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The Write Question is a weekly video podcast all about writing. Today’s question? Should you switch to dictating your writing? If you have a question you’d like me to answer you can email me, tweet me @pubcoach, or leave a message for me at the Skype account, The Write Question.
Should you switch to dictating your writing? That’s the topic I’m addressing today in The Write Question. I’m Daphne Gray-Grant, the Publication Coach.
I have a question from Larry Lynch, a writer based in Chicago, Illinois. Here’s what he’s asked by email…
“I never learned the right position for holding my fingers when typing and it suddenly occurred to me, could I write faster if I dictated my work? What do you think about dictating your writing?”
Thanks for the question, Larry. In a word, I’d say I’m ENTHUSIASTIC about dictating your writing.
Let me tell you about my own experience using dictation software. I have chronic back pain and, for a number of years, my doctor had been trying to persuade me to switch to dictation, because he figured the act of typing was making my back pain worse.
I resisted because I’d tried the dictation software Dragon Dictate several years earlier — see link in the show notes — and it made so many mistakes that I’d found it too frustrating.
Anyway, my pain became worse and I thought I needed to give the software another try. This time, however, I decided to hire a consultant first. Best decision I’d ever made.
The consultant quickly told me the reason I’d had so much trouble with the software was that Dragon had done a bad job with its initial Mac-based offering — the Windows version was much, much more reliable. But by that point, Dragon had come out with an improved Mac version that she suggested I buy.
I did that and she was right. With the new program and an hour of training, I found dictation to be easy to do and so much faster than typing. I’ve written a blog post about that experience and you can find the link in the show notes.
Now, here’s an update to that story. About three years ago, Dragon decided to stop supporting the Mac. Argh! I was devastated. I’d spent several years dictating quickly and easily and now I couldn’t write that way any longer.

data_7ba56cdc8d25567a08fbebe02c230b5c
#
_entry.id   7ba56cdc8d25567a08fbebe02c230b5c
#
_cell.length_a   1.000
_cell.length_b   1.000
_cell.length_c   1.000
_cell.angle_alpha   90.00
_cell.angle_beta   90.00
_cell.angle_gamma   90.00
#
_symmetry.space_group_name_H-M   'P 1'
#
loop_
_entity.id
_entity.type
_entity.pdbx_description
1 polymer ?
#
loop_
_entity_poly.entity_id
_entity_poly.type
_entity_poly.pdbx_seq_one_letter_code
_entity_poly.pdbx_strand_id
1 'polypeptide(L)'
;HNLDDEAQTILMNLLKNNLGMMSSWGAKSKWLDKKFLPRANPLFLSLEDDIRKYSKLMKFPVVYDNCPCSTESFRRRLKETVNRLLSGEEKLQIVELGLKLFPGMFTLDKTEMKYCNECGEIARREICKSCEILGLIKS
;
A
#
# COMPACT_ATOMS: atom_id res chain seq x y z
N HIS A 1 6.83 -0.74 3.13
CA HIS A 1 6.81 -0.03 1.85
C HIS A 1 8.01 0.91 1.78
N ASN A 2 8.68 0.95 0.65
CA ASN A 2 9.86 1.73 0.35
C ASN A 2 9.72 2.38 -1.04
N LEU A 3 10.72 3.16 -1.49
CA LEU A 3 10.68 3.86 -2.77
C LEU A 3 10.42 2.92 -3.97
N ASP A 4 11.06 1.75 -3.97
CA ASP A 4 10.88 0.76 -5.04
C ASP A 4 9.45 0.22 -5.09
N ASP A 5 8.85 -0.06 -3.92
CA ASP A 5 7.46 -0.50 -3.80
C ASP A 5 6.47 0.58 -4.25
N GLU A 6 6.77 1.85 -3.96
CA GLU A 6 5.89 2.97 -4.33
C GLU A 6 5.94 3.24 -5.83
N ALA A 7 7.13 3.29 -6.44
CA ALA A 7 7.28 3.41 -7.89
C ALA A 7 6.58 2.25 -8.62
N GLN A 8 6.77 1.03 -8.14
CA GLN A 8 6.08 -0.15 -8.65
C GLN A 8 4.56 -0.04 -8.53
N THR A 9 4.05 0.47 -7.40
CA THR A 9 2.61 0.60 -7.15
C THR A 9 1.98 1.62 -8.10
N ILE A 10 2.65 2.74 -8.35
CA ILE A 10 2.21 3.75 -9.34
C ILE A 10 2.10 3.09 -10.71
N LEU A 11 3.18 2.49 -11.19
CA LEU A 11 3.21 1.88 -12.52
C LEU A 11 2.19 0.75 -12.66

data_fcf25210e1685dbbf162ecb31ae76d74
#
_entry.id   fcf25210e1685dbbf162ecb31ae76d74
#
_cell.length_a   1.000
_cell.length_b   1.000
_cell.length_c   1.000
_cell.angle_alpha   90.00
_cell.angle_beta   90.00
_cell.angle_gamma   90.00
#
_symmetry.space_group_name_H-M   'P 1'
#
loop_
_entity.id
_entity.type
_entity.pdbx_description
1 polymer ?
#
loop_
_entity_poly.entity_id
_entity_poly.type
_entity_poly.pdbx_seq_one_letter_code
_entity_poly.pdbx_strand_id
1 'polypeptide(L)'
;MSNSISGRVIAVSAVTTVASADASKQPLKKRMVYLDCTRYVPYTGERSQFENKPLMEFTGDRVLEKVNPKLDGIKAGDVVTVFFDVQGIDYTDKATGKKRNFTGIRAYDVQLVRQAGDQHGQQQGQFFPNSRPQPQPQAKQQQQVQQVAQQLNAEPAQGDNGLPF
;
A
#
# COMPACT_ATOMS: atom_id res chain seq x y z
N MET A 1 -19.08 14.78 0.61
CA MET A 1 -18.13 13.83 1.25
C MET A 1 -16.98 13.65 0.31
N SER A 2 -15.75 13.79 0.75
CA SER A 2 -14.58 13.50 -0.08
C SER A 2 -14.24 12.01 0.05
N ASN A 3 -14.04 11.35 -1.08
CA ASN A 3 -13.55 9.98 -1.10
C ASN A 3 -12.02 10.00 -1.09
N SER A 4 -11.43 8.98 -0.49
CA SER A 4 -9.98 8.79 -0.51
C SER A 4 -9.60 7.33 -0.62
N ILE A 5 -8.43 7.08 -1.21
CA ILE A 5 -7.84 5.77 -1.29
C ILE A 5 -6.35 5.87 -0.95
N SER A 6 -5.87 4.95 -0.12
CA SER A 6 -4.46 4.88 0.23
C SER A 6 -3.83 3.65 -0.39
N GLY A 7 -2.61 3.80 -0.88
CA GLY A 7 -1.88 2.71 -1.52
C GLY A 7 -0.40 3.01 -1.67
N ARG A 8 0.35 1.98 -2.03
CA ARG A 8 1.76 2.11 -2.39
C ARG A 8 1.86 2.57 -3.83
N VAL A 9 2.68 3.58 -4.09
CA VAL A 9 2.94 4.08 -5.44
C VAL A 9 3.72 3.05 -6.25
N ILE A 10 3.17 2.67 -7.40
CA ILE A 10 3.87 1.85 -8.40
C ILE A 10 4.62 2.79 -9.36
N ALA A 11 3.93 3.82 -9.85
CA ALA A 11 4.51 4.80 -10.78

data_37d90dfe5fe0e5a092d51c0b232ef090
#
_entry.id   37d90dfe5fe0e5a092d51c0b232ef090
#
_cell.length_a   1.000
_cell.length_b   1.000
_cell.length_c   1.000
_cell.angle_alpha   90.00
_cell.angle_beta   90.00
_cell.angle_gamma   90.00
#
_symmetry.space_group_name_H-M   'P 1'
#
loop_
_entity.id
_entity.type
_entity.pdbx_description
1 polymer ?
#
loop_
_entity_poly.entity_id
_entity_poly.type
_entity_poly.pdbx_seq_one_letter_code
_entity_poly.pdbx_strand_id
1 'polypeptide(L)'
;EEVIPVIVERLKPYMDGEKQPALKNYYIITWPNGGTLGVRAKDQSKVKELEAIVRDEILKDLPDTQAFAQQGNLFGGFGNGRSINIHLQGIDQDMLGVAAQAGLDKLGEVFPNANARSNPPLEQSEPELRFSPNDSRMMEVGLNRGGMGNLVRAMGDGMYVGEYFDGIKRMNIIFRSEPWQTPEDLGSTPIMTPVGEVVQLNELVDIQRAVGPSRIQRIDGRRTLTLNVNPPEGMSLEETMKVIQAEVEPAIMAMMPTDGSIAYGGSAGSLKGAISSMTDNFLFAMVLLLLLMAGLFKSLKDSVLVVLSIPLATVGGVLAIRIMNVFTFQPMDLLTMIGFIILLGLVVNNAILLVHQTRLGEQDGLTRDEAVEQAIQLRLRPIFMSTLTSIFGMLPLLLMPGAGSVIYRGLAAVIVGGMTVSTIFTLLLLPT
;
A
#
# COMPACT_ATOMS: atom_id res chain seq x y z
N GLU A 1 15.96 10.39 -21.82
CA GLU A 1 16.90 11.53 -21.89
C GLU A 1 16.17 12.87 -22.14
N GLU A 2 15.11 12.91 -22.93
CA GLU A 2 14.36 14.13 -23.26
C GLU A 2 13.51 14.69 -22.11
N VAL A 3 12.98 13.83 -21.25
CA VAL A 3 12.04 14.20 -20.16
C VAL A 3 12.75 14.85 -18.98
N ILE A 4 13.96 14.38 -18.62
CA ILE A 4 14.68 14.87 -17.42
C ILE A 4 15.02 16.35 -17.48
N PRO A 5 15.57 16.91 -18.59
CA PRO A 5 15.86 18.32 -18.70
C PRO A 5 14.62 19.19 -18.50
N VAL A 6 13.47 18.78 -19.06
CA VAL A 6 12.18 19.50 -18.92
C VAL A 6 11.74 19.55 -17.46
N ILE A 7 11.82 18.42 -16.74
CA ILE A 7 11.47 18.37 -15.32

I’ve made half-hearted attempts to try other pieces of software. I find that Mac dictation makes too many mistakes for my taste. I have a client who now dictates at the tremendous speed of about 4,800 words in 30 minutes, using the software otter.ai (see link in the show notes). Unfortunately, I haven’t found that software to be comfortable for me.
But the productivity benefits of using dictation are compelling enough that I’m continuing to look into other options. Two that I’m going to be checking out shortly are Dragon Anywhere and Braina — both of which I should be able to use with my iPhone. See links in the show notes.
Braina is less expensive — $79/year in 2022 — but I’m more familiar with Dragon, which is $150/year. I’ll experiment with both.
Finally, let me wrap up with the words of writer Cindy Grigg: “We are programmed to feel efficient by sitting in a chair, moving our fingers across a keyboard configuration purposely designed to slow down our typing so that typewriter keys wouldn’t jam into one another. Isn’t that kooky?”
Larry, while I think you should still learn to type, there is no shame or downside to using dictation software. Find a piece of software that works for you and go for it!
Viewers, if you have any writing-related questions, I’d be happy to do a video on them. Just send me a quick email, email@example.com, or put a note in the comments section of this video.
And, if you’d like to learn more about how to make writing a happier and more rewarding process, check out my latest book Your Happy First Draft. I don’t sell it in bookstores or via Amazon. The only place to buy it is on my website, link on the screen below and in the show notes.